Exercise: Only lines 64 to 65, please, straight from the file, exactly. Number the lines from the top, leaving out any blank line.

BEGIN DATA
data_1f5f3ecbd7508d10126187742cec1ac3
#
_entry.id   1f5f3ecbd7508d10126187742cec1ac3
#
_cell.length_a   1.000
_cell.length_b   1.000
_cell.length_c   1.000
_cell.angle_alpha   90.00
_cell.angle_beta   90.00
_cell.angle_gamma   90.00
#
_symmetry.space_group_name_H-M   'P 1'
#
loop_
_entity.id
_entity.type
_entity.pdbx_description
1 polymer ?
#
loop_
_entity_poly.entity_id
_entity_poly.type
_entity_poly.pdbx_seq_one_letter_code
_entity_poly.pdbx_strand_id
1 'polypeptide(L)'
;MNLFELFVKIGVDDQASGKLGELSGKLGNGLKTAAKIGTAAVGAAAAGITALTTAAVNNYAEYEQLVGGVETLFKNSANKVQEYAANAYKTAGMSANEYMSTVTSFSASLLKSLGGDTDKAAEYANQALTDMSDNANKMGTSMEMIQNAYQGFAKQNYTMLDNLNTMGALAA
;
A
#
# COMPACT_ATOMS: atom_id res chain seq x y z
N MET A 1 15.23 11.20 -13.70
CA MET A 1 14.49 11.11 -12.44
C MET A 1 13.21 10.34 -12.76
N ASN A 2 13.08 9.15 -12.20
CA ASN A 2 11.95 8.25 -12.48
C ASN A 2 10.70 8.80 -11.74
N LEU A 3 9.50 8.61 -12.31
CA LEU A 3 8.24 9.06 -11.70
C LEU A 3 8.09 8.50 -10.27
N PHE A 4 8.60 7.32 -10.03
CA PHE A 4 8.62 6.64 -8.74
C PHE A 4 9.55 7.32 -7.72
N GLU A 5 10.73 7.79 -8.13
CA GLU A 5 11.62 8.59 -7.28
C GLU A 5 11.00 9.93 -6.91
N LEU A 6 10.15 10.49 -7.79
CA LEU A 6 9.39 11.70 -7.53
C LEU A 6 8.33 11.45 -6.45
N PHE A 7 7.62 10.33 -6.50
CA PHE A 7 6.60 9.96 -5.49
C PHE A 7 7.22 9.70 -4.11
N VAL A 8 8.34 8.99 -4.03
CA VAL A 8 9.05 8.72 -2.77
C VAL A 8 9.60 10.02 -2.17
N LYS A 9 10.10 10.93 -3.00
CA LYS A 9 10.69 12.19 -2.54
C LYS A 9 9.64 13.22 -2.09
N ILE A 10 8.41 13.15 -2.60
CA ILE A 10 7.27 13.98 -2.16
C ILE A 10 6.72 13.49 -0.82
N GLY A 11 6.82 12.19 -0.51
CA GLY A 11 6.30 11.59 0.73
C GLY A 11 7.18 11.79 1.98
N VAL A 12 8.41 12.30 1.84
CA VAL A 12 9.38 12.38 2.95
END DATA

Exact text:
N VAL A 12 8.41 12.30 1.84
CA VAL A 12 9.38 12.38 2.95